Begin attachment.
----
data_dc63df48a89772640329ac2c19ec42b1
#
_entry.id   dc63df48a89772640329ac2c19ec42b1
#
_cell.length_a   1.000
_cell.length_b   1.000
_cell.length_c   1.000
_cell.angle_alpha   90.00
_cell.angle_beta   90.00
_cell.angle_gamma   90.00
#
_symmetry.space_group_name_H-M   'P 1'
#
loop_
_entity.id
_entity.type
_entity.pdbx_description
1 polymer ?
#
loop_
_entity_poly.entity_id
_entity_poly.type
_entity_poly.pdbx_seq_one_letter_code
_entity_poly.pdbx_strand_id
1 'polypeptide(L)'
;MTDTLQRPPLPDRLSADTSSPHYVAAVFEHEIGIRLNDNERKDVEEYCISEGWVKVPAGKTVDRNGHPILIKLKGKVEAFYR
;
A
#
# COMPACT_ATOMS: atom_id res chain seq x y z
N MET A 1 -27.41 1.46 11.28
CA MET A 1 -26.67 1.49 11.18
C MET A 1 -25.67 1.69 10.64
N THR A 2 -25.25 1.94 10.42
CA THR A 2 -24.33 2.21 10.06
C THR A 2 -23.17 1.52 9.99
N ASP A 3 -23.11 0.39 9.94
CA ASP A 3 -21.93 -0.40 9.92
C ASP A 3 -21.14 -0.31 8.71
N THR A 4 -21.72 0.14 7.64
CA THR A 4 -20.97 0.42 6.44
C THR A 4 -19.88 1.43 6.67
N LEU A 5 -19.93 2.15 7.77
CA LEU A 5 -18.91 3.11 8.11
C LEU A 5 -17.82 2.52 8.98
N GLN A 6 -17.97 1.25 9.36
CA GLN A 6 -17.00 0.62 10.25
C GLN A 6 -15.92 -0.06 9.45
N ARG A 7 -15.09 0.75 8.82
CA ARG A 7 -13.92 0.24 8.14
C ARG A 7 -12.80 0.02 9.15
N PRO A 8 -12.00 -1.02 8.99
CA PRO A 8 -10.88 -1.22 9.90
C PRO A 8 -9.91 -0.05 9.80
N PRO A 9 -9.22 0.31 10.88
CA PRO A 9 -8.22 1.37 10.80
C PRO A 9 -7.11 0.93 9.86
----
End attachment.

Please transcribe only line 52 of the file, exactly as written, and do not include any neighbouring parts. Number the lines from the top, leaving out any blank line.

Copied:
N PRO A 8 -12.00 -1.02 8.99